• Maintain three points of contact
  • Secure the ladder
  • Always face the ladder
  • Scaffold
  • Use fully planked scaffolds
  • Ensure proper access to the scaffold
  • Plumb and level
  • Complete ALL guardrails
  • Ensure stable footing
  • Inspect before use

Steps to Take Should An Accident Occur on a Construction Site

Should a TBI-related accident occur on the jobsite, it is important for both employers and workers to know what steps to take, as immediate medical intervention could be life-saving for these types of injuries. Even TBIs that appear initially mild should be considered serious injuries, so it’s important to call 911 right away so the individual can be evaluated by a medical professional and receive treatment.

In many instances, a worker injured on a jobsite while performing workplace duties may recover financial losses from the accident, like medical expenses, lost wages, and disability benefits, by filing a workers’ compensation claim. Workers’ compensation laws vary from state to state, so workers may wish to seek the guidance of an experienced workers’ compensation attorney.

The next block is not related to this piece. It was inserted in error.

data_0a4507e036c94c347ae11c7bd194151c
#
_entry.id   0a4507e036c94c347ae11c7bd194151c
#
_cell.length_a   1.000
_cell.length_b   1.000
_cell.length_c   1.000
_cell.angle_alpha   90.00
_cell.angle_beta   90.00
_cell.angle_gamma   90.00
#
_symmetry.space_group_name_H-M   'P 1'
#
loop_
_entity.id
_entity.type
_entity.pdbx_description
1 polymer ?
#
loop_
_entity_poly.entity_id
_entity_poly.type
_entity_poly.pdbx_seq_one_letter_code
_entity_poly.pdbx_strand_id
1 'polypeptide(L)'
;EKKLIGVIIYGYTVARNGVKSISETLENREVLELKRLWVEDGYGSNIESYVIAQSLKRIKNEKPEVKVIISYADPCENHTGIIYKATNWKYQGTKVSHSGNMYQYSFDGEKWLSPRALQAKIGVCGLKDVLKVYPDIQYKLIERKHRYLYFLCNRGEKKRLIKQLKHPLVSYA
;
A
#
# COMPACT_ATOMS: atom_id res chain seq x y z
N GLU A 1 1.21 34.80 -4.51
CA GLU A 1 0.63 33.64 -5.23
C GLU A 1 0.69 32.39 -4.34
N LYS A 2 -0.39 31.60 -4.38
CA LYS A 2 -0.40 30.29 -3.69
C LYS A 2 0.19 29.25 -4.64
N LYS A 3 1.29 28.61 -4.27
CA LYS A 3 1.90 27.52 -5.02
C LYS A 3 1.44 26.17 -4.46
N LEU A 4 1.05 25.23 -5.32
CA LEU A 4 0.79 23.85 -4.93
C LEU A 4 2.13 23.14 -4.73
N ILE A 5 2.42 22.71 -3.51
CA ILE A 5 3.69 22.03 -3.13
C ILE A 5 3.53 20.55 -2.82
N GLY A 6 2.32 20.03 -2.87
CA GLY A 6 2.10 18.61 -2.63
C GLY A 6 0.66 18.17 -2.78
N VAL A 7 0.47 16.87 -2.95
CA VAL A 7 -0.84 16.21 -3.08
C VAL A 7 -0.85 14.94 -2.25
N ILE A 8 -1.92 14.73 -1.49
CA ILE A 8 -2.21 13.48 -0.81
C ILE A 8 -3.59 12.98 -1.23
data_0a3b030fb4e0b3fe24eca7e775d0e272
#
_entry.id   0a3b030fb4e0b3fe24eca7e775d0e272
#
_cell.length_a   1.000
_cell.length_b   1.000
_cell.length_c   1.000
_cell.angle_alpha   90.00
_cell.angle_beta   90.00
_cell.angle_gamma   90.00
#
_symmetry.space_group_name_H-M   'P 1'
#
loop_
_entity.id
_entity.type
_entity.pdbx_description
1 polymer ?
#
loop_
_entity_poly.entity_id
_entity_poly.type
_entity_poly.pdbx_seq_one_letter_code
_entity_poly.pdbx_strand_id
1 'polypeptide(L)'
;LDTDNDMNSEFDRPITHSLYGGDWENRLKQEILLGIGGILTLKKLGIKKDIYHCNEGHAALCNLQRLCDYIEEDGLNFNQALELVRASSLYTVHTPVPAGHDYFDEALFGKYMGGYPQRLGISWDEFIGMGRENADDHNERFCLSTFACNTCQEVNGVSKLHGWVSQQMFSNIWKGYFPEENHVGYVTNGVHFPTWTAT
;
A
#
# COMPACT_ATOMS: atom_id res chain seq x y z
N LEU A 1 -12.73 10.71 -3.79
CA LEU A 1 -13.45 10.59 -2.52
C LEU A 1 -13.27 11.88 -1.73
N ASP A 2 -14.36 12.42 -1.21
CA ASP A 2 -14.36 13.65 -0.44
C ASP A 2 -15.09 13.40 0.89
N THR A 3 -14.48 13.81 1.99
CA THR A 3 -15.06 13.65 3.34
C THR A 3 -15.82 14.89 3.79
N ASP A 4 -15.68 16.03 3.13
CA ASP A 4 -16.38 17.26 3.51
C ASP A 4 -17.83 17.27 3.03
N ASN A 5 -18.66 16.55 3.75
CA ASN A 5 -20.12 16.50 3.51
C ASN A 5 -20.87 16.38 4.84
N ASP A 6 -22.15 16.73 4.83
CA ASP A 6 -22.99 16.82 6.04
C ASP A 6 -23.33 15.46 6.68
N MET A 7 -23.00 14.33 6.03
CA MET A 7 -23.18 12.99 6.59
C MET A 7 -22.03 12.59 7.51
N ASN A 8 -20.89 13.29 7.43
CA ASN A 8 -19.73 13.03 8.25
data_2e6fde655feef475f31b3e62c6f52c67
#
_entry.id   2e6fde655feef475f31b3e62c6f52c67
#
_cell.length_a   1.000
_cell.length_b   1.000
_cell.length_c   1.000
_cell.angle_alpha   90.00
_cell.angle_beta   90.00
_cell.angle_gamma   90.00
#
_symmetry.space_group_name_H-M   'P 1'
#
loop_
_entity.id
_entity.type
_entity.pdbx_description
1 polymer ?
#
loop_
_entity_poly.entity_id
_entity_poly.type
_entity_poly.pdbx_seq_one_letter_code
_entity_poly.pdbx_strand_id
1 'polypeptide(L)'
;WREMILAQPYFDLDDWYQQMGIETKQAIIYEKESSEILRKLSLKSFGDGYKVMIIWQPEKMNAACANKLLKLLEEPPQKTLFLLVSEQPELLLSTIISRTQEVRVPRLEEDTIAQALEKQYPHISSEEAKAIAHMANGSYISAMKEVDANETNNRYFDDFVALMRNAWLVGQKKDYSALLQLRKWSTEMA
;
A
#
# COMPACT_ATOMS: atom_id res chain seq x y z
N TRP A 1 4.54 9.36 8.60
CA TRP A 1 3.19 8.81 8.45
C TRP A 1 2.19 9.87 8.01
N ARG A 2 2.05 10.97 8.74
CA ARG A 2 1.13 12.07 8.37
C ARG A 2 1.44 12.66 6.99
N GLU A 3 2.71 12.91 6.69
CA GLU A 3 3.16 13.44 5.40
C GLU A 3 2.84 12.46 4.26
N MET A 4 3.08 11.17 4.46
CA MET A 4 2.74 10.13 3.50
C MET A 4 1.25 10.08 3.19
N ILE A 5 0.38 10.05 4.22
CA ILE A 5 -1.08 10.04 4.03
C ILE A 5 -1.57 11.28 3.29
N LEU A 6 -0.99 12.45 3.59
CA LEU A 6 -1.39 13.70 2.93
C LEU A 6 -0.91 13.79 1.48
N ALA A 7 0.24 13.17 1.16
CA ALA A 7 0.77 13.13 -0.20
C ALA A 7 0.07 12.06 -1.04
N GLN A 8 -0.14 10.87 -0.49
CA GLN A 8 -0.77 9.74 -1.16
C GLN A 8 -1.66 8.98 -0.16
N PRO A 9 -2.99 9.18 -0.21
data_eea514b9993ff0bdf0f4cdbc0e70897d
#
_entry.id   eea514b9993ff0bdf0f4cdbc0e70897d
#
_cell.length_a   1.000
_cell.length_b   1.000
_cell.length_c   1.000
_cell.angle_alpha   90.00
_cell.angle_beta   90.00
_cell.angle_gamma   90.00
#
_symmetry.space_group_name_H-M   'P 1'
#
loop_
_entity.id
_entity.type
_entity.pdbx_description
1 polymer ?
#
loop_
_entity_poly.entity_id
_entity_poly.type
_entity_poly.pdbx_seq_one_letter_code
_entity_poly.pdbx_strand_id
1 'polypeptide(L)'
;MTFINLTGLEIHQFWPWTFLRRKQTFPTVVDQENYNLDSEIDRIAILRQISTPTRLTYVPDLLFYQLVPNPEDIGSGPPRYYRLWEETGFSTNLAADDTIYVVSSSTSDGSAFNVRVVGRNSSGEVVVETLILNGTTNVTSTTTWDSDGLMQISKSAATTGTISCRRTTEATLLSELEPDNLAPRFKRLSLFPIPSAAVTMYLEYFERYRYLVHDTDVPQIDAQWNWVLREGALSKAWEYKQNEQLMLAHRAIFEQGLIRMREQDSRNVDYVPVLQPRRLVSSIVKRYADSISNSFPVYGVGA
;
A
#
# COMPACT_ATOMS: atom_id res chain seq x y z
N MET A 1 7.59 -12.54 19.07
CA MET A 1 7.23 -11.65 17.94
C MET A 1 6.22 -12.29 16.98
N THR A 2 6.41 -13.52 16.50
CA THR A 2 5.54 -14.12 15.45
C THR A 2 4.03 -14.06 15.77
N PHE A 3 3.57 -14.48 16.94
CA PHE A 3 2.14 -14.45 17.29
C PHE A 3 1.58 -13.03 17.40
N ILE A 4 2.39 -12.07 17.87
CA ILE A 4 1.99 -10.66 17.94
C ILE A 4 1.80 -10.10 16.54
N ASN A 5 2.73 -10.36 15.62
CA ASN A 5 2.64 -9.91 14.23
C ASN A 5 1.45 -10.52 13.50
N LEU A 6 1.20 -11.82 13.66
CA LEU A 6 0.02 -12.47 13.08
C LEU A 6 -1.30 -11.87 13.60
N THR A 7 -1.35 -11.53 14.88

In some states like New York, workers have additional protections under their labor laws. New York’s Scaffold Law extends protections to workers who are injured as a result of negligence. For this reason, workers considering pursuing legal action against the negligent party for damages stemming from their workplace accident may wish to consult a personal injury lawyer experienced in these matters.

TBIs are serious, sometimes even life-altering or fatal, injuries. The construction industry is one of the most at-risk occupations for TBIs, so it’s important to take proactive measures to prevent these accidents where possible. Employers and safety site managers should lead the charge in implementing risk-mitigation strategies on worksites and ensuring workers have the proper equipment and training to perform their duties safely.

Source: https://ohsonline.com/Articles/2023/08/01/Traumatic-Brain-Injury-Hazards-on-Construction-Sites.aspx?admgarea=ht.ConstructionSafety&Page=2